The Food and Drug Administration–approved schizophrenia treatment options include oral, sublingual, and long-acting injectable medications. Although the need for multiple types of formulations has been acknowledged in the literature1,2 and a range of formulation options have been explored,2 a transdermal delivery option for antipsychotic medications had not been available until recently.3
Asenapine, a second-generation antipsychotic, was originally commercially available only as a sublingual tablet administered twice daily with instructions that the tablet be placed under the tongue and allowed to dissolve.4 Adverse effects related to the sublingual administration of asenapine can include oral ulcers, hypoesthesia, or dysgeusia.3,5 These adverse effects, combined with restrictions on eating or drinking for 10 minutes after administration, can create a barrier to adherence or patient cooperation, making sublingual formulations unsuitable for some patients.6,7
Transdermal antipsychotics are a relatively recent innovation in the treatment of schizophrenia. Available transdermal options for treatment of schizophrenia include Lonasen Tape, a transdermal formulation of blonanserin available in Japan, and HP-3070, a transdermal formulation of asenapine available in the United States.8–10 HP-3070 has demonstrated efficacy and safety in a phase 3 trial in adults with schizophrenia.11
Here, we describe 2 single-dose studies (study 1, study 2) and a multiple ascending-dose study (study 3) that were conducted to address the following objectives: characterize the pharmacokinetic (PK) profile of the asenapine transdermal system HP-3070 and evaluate the safety and tolerability of HP-3070 in both healthy adults and adults with schizophrenia. The efficacy and clinical implications of treatment with HP-3070 have been addressed elsewhere.11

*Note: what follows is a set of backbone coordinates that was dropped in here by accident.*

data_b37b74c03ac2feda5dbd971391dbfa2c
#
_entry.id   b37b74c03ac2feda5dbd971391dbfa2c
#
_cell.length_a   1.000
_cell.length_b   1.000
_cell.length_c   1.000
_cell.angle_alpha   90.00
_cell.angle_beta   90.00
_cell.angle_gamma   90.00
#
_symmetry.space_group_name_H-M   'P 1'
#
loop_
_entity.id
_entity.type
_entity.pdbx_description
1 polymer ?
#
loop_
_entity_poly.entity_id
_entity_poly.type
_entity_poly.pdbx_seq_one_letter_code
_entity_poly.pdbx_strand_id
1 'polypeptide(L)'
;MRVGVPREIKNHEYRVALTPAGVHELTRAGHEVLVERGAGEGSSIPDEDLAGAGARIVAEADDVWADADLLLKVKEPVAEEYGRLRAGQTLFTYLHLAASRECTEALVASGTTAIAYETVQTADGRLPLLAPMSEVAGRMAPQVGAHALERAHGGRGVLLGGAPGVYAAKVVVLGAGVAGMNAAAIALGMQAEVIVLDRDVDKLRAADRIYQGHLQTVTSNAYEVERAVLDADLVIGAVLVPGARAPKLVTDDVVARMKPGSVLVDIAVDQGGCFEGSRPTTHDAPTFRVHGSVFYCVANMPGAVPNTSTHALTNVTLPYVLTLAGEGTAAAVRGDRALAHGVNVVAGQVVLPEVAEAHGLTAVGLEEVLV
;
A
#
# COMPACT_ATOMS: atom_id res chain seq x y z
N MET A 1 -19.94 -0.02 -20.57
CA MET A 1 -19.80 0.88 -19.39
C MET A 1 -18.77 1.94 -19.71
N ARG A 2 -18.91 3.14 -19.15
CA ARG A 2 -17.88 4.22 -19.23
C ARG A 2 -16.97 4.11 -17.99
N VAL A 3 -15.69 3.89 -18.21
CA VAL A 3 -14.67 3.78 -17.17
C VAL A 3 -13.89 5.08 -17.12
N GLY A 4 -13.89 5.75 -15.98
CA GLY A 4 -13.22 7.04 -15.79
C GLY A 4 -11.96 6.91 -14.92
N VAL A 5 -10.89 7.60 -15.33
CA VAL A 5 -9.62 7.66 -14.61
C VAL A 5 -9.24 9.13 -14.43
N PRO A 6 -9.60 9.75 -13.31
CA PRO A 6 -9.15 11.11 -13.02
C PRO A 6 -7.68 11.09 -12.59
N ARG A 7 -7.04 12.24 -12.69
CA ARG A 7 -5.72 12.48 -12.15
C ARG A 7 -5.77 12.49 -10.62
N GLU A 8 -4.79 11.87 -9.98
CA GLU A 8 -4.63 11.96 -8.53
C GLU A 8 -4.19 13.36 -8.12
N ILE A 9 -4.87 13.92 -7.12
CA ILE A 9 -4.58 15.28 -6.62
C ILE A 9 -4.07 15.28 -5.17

MATERIALS AND METHODS
The 3 single-center, phase 1, open-label studies were conducted in the United States (study 1) and in the United Kingdom (studies 2 and 3), in compliance with the International Conference on Harmonization E6 Guideline for Good Clinical Practice. The study protocols, amendments, and informed consent forms for all 3 studies were approved by an independent ethics committee/institutional review board for each site (study 1, PPD Institutional Review Board, Austin, Texas; study 2, National Research Ethics Service Committee London and the Medicines and Healthcare Products Regulatory Agency, London, United Kingdom; study 3, Research Ethics Committee London, London, United Kingdom). All subjects provided written informed consent before any study-related procedures were initiated.
Trial Design, Participants, and Study Treatments
Study 1 was a randomized, single-dose, 3-way crossover study enrolling 18 healthy subjects aged 18 to 45 years. Primary objectives were to compare the PK profiles of asenapine after HP-3070 and sublingual asenapine administration and assess the effect of locally applied external heat on the rate and extent of asenapine absorption after HP-3070 application. Each subject received 3 treatments in random order: a single 24-hour application of HP-3070 1.9 mg/24 hours (10 cm2) to the upper arm in the presence of a 40°C heating pad constantly applied for 8 hours; a single 24-hour application of HP-3070 1.9 mg/24 hours (10 cm2) to the upper arm without external heat application; and a single dose of sublingual asenapine 5 mg. During each treatment period, subjects were admitted to the testing site (PPD Phase 1 Clinic, Austin, Texas) and, depending on treatment assignment, discharged on either day 4 (after receiving sublingual asenapine) or day 6 (after receiving HP-3070).
Study 2 (EudraCT 2013-003567-63) was a single-dose, 5-period crossover study whose primary objective was to evaluate the effect of different patch application sites on the relative bioavailability of HP-3070 3.8 mg/24 hours. A secondary objective was to evaluate potential ethnic differences in asenapine PK in Japanese and White populations after application of HP-3070 3.8 mg/24 hours. Forty healthy adult male and female subjects aged 20 to 40 years (20 Japanese, 20 White) were enrolled, admitted to the testing site (Richmond Pharmacology Ltd, London, United Kingdom), and received a single 24-hour HP-3070 patch administration of 3.8 mg/24 hours (20 cm2) at each of the following sites in random sequence: abdomen, hip, upper arm, upper back, and upper chest (Supplementary Fig. 1. Supplemental Digital Content, https://links.lww.com/JCP/A735). Subjects remained at the testing site until after completion of all assessments on day 6.